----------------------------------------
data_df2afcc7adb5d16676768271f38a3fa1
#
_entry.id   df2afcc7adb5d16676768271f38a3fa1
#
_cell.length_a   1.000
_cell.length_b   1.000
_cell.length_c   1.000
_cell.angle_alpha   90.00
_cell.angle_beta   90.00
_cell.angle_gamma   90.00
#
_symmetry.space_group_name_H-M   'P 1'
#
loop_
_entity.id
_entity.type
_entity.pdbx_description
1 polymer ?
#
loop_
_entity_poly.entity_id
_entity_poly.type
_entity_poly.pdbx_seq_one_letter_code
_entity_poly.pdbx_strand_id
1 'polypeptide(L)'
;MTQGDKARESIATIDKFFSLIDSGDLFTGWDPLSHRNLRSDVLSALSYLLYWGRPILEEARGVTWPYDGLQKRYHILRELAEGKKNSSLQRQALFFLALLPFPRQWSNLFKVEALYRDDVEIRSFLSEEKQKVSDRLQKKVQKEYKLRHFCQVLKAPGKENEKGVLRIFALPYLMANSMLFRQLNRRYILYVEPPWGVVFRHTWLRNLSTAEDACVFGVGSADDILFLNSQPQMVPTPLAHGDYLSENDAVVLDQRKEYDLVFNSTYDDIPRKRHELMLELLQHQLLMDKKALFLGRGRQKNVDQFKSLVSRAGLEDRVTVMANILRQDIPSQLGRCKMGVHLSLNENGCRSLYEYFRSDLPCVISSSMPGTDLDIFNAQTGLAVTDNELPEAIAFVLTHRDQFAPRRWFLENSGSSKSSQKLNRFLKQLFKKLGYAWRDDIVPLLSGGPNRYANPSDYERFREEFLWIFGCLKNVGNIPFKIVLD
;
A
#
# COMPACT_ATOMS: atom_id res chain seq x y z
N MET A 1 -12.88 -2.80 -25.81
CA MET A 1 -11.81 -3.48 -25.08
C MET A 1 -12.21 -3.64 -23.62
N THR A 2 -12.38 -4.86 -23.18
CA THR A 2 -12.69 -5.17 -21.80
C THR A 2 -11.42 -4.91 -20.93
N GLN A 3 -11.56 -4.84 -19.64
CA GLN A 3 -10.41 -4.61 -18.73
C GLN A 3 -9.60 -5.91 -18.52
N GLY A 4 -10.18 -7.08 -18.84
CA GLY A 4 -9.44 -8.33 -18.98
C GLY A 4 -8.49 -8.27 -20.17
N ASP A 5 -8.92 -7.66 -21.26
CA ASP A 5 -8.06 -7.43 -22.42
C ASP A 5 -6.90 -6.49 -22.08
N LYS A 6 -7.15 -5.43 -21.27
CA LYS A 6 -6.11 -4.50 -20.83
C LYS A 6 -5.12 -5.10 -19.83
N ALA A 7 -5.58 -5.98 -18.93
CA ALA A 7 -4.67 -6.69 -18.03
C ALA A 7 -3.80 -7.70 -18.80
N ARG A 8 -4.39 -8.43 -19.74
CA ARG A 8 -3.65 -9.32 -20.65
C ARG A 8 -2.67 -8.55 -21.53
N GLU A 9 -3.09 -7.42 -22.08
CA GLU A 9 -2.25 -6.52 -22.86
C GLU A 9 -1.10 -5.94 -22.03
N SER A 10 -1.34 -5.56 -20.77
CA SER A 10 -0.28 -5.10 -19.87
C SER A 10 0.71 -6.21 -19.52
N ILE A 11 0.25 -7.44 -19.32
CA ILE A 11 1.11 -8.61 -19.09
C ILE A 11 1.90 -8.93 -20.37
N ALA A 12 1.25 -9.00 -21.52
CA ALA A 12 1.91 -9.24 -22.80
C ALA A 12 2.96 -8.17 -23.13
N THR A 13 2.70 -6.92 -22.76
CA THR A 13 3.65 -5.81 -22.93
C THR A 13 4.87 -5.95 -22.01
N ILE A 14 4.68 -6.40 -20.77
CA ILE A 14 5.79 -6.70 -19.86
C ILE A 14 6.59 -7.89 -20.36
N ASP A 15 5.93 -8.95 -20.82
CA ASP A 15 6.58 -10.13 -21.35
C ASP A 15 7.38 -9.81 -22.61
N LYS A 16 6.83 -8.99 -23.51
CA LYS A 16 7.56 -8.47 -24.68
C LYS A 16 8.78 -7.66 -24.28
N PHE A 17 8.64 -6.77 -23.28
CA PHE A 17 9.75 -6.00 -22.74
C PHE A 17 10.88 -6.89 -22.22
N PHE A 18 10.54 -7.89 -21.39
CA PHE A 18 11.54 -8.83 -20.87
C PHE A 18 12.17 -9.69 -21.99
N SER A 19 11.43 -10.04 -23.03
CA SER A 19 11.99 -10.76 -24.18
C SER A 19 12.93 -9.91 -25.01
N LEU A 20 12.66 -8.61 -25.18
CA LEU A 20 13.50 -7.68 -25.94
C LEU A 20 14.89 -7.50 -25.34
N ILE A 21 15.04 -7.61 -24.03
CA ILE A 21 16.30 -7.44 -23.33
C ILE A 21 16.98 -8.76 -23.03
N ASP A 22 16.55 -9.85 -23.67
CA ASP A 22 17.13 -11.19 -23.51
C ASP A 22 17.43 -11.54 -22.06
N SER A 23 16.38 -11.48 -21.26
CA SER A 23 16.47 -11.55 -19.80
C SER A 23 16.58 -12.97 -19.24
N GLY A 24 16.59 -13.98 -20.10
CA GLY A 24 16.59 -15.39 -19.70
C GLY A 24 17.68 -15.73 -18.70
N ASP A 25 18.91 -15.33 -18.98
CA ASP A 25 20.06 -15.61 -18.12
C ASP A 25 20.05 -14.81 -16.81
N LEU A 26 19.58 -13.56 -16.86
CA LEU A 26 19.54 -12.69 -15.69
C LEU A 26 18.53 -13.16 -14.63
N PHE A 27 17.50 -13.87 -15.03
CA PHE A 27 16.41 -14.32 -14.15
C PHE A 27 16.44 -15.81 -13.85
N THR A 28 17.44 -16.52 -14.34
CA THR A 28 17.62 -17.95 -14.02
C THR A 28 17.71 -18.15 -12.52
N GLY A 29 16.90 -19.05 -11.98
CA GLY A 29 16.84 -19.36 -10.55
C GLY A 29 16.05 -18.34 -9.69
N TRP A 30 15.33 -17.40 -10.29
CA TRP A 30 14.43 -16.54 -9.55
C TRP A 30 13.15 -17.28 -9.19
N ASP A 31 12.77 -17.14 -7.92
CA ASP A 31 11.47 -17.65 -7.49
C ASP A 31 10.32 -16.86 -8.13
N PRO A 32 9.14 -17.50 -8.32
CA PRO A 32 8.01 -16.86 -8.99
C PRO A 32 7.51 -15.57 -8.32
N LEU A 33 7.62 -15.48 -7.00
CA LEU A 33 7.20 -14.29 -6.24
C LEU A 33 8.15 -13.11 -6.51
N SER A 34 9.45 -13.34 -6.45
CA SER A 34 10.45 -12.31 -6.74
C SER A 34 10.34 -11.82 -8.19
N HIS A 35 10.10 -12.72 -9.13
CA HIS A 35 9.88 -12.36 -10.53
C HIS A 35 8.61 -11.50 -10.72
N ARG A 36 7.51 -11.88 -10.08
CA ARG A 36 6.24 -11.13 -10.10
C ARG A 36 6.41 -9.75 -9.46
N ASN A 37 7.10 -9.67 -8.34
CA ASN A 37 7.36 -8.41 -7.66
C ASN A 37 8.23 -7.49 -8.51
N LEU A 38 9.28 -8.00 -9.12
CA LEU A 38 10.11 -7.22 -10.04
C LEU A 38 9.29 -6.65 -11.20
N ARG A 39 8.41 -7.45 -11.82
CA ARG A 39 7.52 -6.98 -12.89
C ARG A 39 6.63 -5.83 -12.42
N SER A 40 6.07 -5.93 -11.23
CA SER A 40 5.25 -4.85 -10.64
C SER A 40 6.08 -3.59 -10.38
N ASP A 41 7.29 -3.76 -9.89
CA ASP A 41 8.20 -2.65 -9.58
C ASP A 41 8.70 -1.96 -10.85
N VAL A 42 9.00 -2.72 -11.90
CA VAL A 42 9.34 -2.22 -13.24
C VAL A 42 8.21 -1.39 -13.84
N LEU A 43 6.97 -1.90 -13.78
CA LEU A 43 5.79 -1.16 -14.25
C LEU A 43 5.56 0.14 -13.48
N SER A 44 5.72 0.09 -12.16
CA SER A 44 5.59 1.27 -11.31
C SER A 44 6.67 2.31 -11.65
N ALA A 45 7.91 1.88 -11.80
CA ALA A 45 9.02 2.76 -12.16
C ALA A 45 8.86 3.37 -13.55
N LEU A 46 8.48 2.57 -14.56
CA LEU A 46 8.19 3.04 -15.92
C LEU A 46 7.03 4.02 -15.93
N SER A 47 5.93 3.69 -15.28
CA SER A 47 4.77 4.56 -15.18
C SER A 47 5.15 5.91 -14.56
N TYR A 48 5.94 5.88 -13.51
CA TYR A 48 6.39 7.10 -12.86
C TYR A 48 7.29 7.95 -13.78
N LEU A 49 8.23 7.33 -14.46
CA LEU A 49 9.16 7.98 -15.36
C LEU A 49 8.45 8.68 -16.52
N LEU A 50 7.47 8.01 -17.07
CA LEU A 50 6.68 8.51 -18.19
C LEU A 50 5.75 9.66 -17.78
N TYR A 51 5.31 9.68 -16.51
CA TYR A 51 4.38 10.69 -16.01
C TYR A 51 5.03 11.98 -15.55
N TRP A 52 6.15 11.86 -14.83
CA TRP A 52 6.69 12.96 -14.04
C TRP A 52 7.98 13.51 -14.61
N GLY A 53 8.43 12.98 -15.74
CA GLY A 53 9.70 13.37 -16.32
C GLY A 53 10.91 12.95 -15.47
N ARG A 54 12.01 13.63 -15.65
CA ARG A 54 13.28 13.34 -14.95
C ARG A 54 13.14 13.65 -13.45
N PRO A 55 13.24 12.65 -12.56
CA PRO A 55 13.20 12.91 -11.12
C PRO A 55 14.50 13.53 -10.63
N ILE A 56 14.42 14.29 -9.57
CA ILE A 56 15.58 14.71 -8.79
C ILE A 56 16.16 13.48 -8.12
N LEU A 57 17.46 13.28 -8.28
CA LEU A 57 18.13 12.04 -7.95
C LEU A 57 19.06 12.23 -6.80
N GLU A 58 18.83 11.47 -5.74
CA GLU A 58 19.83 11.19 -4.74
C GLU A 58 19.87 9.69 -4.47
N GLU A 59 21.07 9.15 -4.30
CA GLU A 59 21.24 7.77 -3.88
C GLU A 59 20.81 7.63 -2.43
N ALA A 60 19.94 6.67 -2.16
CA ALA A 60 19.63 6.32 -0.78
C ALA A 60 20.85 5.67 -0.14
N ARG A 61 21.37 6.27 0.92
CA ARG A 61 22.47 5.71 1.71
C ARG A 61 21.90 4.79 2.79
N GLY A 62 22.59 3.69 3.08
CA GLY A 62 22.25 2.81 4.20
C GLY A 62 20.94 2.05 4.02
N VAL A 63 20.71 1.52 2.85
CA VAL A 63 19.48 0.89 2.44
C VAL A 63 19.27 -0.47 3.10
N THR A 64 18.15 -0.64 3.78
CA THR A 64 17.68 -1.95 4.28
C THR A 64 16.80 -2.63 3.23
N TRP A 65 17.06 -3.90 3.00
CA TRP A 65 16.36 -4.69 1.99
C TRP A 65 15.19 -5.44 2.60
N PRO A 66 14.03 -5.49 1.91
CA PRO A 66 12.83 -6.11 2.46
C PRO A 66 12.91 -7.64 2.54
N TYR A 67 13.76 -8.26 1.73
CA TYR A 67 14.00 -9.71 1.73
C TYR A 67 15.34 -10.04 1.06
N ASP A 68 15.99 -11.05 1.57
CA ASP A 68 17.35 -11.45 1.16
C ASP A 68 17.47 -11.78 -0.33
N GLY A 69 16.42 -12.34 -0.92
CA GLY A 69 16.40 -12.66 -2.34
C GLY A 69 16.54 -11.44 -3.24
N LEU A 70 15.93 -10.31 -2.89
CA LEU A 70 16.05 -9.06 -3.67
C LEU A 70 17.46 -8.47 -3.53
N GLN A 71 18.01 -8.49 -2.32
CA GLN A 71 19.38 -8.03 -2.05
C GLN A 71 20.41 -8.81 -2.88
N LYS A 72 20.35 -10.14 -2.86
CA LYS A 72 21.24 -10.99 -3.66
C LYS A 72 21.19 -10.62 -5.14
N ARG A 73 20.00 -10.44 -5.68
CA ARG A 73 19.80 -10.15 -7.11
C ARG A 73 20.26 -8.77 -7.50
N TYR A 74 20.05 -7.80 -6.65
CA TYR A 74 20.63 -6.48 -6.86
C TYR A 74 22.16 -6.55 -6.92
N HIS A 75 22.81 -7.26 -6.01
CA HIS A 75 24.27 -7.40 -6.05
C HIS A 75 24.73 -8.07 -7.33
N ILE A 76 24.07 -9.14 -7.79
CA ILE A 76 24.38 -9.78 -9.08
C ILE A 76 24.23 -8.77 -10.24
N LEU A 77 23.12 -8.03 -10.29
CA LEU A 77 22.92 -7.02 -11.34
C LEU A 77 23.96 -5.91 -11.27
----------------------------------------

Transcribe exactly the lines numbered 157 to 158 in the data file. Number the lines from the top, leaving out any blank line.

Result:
N LEU A 43 6.97 -1.90 -13.78
CA LEU A 43 5.79 -1.16 -14.25